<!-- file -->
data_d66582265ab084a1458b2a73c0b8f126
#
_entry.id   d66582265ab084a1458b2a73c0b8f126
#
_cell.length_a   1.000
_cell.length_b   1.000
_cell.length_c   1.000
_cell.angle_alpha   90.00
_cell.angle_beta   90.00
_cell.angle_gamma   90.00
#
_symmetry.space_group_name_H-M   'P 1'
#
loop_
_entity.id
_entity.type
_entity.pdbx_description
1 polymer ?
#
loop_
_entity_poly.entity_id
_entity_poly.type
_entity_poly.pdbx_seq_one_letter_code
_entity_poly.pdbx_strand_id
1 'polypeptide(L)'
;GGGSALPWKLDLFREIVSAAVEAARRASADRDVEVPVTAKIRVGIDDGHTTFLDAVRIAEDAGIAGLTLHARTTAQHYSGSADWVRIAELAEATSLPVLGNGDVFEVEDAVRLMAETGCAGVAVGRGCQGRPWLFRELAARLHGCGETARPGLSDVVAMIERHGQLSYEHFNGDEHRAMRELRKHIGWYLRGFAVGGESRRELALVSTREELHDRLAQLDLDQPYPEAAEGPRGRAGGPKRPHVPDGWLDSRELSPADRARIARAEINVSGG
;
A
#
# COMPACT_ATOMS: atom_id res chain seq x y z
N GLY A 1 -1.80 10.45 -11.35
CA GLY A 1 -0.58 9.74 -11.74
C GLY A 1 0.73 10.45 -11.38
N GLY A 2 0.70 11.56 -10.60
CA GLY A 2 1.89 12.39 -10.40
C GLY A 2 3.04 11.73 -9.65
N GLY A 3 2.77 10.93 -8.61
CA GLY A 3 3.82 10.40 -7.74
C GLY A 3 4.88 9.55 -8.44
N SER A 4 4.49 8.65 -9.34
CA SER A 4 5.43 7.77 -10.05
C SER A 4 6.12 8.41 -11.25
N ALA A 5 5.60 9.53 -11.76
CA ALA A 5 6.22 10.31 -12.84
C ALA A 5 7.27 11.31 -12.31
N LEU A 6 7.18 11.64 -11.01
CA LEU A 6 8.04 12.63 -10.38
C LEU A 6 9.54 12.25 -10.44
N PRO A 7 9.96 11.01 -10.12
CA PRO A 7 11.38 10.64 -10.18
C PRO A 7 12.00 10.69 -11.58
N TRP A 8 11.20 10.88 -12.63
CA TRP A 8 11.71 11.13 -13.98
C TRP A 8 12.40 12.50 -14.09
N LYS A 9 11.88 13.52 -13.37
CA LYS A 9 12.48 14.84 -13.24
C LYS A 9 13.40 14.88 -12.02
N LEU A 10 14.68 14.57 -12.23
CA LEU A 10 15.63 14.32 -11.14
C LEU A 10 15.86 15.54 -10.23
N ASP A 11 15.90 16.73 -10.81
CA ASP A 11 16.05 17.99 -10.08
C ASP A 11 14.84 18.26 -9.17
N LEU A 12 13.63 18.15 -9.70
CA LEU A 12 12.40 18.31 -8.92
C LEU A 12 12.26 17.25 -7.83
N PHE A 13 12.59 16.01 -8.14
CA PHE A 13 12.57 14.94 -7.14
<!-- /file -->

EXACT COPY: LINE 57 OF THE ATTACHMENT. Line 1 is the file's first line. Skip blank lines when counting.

C LYS A 9 13.40 14.88 -12.02